Russian mining companies will have to introduce new technologies in coming years to restore soil at depleted deposits instead of using ineffective practices. Today the total area of the so-called ‘moon landscapes’ unfit for living, building or planting in Russia is equal to the territory of the Republic of North Ossetia (some 8,000 sq m), said tass.com.
A number of experts told TASS that it is necessary not only to alter approaches to land restoration but also to set aside funds for these purposes.
Land restoration consists of several phases. At first, mined lands are covered with topsoil and then vegetation is planted there.
Without land restoration these territories are unfit for post-mining use. Meanwhile, land is considered an important resource and its restoration is a requirement of the Russian Land Code.
This problem is vital for surface coal mining. Russia accounts for 12% of global coal production, and coal mining centers are located in the Kemerovo Region, Krasnoyarsk Territory, the Komi Republic and Yakutia’s south.
According to the Russian environmental watchdog, the total area of damaged lands was 873,400 hectares in the beginning of 2016 and three quarters of them were damaged by mining.
“As far as I know, only 4-5% of damaged lands are restored in Russia. This is not much,” said Alexander Fokin, a member of the State Duma committee for natural resources and environment.
Only 2-3% percent of damaged lands are restored in the Kemerovo Region, which produces some 60% of Russia’s coal, Oksana Kalugina, a local prosecutor, told TASS.
Sergei Vysotsky, the head of the regional environmental department, said that the area of damaged lands in the Kemerovo Region had decreased from 62,300 hectares in 2007 to 35,800 hectares in 2016.
Under the current legislation, land restoration should be performed by mining companies. Coal producers will be forced to alter approaches to this problem in the near future. In 2019, Russia will start introducing best available technologies and those companies that will not invest in them are to face fines.
The planting of vegetation, mainly pine trees and buckhorn, currently remains one of the most popular methods of land restoration introduced in the Soviet time.
Fires are another problem of abandoned mines. In 2007-2009, land was restored at six former mines near Vorkuta, the coal mining center of the Komi Republic. However, unsanctioned mining caused fires at these sites some years later.
Roman Polshvedkin, the republic’d first deputy minister for industry, natural resources, energy and transport, said this problem had not been eventually solved for Vorkuta region.
“We hope the development of the program of environmental damage recovery in the Arctic zone will help us get funding to resolve this problem,” the official said.
Siberian scientists working in the project of the UN, Global Environment Fund and the Russian Ministry of Natural Resources on the preservation of biological diversity in coal-mining regions have developed new methods of land restoration.
Regional project coordinator Yuri Manakov said these methods were proposed to be added to the list of best available technologies.
“Methodical recommendations have been prepared on the regional level and submitted to the administration. Their approval at the regional level will give coal mining companies a legal basis to use new methods,” he said. “If a company decides to use these new restoration technologies today, it will have no legal grounds. If this is done, the Kemerovo region will become the first region in Russia to endorse new land renovation technologies.”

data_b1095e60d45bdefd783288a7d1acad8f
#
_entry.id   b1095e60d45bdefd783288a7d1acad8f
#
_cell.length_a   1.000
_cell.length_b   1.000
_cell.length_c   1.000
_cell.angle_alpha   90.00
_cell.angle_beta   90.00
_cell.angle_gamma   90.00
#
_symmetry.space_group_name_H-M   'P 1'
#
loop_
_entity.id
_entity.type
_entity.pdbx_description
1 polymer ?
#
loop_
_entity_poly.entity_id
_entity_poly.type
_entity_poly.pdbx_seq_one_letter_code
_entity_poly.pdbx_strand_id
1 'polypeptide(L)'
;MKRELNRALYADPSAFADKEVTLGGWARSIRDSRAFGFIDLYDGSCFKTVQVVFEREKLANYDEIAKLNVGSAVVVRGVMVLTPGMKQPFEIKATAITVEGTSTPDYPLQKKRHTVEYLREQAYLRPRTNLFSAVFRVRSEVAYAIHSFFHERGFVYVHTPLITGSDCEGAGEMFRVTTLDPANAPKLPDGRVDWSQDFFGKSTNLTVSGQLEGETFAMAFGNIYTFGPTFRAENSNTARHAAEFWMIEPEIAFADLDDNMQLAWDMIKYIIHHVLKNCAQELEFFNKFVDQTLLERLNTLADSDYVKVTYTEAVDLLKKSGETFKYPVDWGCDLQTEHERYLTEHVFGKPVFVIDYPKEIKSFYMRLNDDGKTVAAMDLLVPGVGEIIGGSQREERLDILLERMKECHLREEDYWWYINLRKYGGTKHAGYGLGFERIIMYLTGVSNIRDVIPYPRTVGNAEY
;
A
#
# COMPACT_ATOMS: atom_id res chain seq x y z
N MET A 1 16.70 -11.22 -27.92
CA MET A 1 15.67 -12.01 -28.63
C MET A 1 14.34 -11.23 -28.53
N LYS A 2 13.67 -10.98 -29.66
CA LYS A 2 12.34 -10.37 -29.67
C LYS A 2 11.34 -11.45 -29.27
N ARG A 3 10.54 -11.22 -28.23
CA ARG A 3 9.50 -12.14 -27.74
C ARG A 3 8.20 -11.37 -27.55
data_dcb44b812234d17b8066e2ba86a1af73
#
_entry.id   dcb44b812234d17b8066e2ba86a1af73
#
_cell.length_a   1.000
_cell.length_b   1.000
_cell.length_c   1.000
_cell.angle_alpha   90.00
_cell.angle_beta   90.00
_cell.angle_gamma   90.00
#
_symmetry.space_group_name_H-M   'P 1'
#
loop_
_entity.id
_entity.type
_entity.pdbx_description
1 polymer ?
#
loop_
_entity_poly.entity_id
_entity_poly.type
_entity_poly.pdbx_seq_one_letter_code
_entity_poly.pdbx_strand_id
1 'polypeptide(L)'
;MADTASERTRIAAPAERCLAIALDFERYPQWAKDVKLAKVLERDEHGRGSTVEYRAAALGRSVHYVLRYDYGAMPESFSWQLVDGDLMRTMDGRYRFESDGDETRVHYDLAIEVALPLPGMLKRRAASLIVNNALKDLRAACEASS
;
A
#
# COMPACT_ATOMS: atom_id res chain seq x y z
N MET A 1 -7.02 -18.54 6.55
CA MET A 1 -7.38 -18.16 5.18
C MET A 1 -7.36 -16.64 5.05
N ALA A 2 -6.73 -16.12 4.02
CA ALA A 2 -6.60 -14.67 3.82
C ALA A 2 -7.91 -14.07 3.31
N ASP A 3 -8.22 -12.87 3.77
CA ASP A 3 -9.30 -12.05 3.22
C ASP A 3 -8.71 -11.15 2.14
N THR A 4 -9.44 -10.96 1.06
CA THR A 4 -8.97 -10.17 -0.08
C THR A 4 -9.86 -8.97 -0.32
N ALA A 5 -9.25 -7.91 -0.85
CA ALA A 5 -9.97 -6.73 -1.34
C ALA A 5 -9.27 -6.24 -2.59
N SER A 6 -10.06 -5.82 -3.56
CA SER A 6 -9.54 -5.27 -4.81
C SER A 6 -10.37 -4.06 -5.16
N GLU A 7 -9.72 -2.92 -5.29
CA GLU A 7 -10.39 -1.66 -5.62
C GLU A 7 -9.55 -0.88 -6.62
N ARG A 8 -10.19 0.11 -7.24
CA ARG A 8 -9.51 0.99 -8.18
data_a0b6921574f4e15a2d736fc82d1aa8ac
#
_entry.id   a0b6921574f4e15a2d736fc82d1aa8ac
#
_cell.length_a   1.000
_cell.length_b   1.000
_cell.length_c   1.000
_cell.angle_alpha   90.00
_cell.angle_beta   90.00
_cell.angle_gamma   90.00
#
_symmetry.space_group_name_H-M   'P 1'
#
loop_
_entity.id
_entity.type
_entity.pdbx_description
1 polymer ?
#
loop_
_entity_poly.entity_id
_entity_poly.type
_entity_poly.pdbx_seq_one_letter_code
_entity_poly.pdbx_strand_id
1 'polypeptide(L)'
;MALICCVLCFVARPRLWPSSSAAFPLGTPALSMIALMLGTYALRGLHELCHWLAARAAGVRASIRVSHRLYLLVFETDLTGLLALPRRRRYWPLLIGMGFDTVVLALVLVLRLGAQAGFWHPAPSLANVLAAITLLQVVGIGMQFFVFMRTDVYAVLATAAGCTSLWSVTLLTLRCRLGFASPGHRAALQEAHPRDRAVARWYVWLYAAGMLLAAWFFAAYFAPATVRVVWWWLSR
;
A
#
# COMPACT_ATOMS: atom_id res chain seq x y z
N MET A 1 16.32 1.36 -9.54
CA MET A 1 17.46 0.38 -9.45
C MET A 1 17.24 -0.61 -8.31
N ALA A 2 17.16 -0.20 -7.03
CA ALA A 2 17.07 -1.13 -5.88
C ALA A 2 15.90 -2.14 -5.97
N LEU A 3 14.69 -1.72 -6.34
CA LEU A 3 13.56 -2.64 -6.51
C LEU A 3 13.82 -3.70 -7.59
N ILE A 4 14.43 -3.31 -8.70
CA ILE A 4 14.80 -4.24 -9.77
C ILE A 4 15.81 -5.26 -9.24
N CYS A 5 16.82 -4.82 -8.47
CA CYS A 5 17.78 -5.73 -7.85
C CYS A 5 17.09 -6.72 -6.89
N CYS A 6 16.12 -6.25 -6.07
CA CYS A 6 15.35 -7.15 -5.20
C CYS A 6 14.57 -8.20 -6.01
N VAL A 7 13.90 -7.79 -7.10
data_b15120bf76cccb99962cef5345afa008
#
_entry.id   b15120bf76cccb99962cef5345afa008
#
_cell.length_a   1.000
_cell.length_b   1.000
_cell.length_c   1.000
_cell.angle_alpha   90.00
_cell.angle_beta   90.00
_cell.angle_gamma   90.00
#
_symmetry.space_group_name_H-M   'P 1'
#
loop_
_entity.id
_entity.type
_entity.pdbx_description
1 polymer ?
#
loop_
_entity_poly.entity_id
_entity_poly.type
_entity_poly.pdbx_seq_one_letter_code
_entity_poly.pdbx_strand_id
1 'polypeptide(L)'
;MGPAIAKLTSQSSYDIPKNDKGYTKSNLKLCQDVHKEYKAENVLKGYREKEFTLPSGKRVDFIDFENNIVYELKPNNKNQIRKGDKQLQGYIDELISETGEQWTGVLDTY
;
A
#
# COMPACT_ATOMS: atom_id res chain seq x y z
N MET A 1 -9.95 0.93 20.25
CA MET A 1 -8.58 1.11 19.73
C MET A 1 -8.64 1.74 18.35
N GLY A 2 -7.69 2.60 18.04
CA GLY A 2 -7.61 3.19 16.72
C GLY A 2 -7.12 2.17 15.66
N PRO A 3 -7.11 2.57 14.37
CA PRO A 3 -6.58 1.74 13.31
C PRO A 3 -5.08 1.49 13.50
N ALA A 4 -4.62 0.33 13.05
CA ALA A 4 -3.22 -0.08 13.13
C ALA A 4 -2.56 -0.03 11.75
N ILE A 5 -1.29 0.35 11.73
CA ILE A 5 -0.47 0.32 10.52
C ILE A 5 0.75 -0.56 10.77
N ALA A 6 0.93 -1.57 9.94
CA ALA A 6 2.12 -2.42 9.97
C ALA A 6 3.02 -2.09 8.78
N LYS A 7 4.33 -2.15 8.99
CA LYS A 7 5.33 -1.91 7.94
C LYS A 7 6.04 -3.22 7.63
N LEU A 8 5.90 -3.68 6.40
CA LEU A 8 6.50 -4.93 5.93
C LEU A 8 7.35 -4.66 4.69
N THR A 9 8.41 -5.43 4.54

The restoration of landscape is one of the new methods of land rehabilitation. The Soviet-era practice implied only the restoration of soil fertility.
According to Kupriyanov, this is a problem of Russia’s coal industry.
“Why does the US have a few surface mines? Under its laws, if you work at prairie lands, you should restore them after the mine’s closure. Russia followed a different path, the restoration of fertility of damaged lands, planting forests or fields,” he said.
The restoration of landscape alters this approach. The technology that implies planting the vegetation that had grown on the site before mining was practiced at the Vinogradovsky mine using a similar land plot as a ‘donor’. The two-year experiment has proved that the plant strike roots and the technology can be put into massive use.
This method may help restore the biological diversity that existed here before coal mining and prevent the extinction of species.
The accelerated soil restoration is another technology that is being practiced today.
According to experts, funding is the main problem of land restoration. The draft law obliging mining companies to set aside funds for these purposes was developed in 2013. However, the work was suspended.
The Russian Ministry of Natural Resources told TASS that the work on the draft law will resume in 2017.
State Duma deputy Alexander Fokin told TASS that the bill requires owners obtaining licenses to develop deposits to transfer certain sums to a reclamation fund to facilitate eventual land restoration. According to the lawmaker, this measure will help avoid problems with land restoration, if a company launches a bankruptcy procedure after developing the deposit.
“It is very difficult to find a mechanism of attracting finances to resolve this problem without reclamation funds,” he added. “Today the federal and regional governments find ways to resolve this problem. But this spending should be shifted from federal and regional budgets to owners.”
Oksana Kalugina, a senior prosecutor of the Kemerovo region, also told TASS of this problem.
“When it’s time for restoration, some companies go bankrupt and the local authorities assume these obligations as land owners. This spending is unsustainable and as a result we get moon landscapes,” she said.by